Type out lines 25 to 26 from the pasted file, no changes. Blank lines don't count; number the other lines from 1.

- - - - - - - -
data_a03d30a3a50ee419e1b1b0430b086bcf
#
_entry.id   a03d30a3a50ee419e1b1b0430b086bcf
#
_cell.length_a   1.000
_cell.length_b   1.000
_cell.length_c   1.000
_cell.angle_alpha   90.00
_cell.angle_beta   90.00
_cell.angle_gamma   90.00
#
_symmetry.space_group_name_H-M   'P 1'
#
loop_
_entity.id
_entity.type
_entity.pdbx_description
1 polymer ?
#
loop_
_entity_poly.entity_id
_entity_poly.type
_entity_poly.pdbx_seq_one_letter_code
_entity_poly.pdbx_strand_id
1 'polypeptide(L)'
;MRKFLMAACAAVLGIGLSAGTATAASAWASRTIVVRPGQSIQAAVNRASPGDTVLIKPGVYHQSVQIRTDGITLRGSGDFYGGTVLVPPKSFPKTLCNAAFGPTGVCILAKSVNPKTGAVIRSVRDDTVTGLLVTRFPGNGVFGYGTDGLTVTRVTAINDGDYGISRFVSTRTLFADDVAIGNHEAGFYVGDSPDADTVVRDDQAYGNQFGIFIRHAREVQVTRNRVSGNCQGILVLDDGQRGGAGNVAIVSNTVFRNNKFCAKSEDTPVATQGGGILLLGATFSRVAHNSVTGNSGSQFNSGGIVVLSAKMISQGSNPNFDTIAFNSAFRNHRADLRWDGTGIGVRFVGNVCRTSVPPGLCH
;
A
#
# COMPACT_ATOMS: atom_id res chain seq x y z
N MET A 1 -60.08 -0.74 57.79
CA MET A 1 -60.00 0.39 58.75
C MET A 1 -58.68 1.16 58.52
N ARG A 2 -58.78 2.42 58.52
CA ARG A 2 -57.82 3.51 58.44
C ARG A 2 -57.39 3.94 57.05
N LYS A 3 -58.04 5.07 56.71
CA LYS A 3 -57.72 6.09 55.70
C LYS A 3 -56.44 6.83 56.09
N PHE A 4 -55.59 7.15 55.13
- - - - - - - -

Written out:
1 'polypeptide(L)'
;MRKFLMAACAAVLGIGLSAGTATAASAWASRTIVVRPGQSIQAAVNRASPGDTVLIKPGVYHQSVQIRTDGITLRGSGDFYGGTVLVPPKSFPKTLCNAAFGPTGVCILAKSVNPKTGAVIRSVRDDTVTGLLVTRFPGNGVFGYGTDGLTVTRVTAINDGDYGISRFVSTRTLFADDVAIGNHEAGFYVGDSPDADTVVRDDQAYGNQFGIFIRHAREVQVTRNRVSGNCQGILVLDDGQRGGAGNVAIVSNTVFRNNKFCAKSEDTPVATQGGGILLLGATFSRVAHNSVTGNSGSQFNSGGIVVLSAKMISQGSNPNFDTIAFNSAFRNHRADLRWDGTGIGVRFVGNVCRTSVPPGLCH